Comment: Instagram and Twitter advertising

How hoteliers can make the most out of social media

Martin Kubler is the CEO of Iconsulthotels, a Dubai-based ultra-boutique consulting firm.
Martin Kubler is the CEO of Iconsulthotels, a Dubai-based ultra-boutique consulting firm.

Happy New Year! Welcome to 2016! Have you looked at a Facebook advert in 2016 yet? Of course you have, but do you recall it?

That’s one of the problems with Facebook adverts these days — there are so many that many people simply tune them out. In its most basic form, Facebook self-service advertising is now so easy that virtually everybody is doing it, so your message is likely to drown among the overall, paid for, advertising chatter.

What’s the social media savvy-hotelier to do then? Naturally, we’ll do the same thing we did when the number of Russian travellers to the Middle East decreased or more and more GCC travellers started to take long weekends in Europe rather than in Dubai — we look at new markets. In social media terms, this means that you should really start looking at advertising on Twitter and Instagram. Both platforms opened up their self-service advertising tools in the second half of last year, but aren’t yet overcrowded with advertisers, so your message is likely to stick out more.

Out of the two, Instagram is probably the easier platform to handle for many marketers. It’s a relatively straightforward and very popular platform and, because Facebook owns it, you can use Facebook’s advertising manager to run advertisment campaigns on Instagram.

It’s tempting to run combined campaigns, i.e. on Facebook and Instagram, and often these produce good results, but start running separate campaigns and you’ll really see results and engagement take off.

In the Facebook advertising manager, Instagram is one of several “ad placement” options. Most users now access Facebook via their mobile devices, so I keep “Desktop” and “Right-hand Column” options permanently switched off and channel my entire budget into “Mobile”, “Audience Networks”, and “Instagram”.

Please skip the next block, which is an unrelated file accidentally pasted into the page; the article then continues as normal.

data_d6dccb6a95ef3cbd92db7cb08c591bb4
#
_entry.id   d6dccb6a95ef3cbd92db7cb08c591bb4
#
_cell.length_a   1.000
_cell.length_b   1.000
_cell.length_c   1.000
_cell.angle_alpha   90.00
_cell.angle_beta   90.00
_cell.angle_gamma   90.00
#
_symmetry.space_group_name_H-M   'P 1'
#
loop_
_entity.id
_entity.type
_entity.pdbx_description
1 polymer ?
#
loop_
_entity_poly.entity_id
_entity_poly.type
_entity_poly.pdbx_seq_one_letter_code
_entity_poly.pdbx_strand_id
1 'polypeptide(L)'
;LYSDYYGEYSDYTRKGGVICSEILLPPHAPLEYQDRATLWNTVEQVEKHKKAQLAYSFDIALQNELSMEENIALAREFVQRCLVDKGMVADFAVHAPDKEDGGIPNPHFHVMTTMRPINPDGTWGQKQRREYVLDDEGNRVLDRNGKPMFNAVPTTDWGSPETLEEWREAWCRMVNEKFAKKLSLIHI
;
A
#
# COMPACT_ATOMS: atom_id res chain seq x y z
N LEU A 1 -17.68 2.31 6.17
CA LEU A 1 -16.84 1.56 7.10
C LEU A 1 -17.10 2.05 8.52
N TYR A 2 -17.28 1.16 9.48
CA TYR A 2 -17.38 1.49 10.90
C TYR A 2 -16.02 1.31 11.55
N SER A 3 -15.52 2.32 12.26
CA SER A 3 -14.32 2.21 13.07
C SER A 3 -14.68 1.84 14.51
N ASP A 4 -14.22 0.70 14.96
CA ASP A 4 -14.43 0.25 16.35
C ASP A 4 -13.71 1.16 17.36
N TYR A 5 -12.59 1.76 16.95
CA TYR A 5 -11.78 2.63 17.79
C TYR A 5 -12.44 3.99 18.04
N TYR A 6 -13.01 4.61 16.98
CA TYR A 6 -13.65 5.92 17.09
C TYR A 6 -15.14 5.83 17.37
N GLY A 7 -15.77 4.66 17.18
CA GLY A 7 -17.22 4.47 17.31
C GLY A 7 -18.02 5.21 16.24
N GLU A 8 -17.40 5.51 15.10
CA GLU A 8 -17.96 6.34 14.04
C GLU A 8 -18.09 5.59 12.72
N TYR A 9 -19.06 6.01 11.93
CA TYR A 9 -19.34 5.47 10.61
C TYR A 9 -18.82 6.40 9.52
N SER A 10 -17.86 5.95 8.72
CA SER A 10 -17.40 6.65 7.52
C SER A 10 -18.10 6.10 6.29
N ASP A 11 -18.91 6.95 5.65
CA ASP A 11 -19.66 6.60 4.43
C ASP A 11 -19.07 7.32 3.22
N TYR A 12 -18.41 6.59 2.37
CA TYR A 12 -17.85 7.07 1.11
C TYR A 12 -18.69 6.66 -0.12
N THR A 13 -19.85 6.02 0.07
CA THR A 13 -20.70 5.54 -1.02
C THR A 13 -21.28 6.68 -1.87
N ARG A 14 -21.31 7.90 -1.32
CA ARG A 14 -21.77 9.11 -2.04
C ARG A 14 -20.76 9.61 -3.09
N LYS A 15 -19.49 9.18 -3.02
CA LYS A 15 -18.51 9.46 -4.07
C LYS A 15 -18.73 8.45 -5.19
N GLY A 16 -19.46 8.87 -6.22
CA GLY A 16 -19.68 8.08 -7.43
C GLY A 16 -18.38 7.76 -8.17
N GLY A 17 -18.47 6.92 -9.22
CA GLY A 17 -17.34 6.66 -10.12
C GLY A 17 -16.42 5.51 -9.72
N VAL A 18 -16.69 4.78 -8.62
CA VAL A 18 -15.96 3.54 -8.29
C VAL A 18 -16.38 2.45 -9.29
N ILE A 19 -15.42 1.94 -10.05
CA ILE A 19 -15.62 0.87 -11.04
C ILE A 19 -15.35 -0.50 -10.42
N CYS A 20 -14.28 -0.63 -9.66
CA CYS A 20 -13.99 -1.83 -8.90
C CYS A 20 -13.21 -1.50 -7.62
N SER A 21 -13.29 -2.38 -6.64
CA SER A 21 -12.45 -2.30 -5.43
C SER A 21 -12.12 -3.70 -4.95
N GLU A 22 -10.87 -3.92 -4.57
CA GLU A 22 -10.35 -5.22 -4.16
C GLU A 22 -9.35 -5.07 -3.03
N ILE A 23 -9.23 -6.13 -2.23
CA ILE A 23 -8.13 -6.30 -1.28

If you haven’t connected an Instagram account with your Facebook page, you can do so in the Facebook advertising manager when you’re putting together your campaign. If you have multiple outlets/properties, but only one Instagram account, you can either create more Instagram accounts or connect and reconnect your existing account to the various pages, though you can only use it with one page at a time.

Instagram is a little bit quirkier and a lot more youthful than Facebook, which is the main reason I suggest you run separate campaigns, because you can then target different audiences and use audience-specific images or videos. Consider using Facebook to talk to parents of teenagers and Instagram, to talk to the teenagers — two separate audiences with different wants and needs.

Twitter advertising, unlike Instagram advertising, appears to be still viewed with suspicion by many companies in our region. This may partly be due to the more complicated self-service advertising manager Twitter provides; however, once you spend some time with it and become familiar with the various options, Twitter advertising can definitely provide excellent value for money.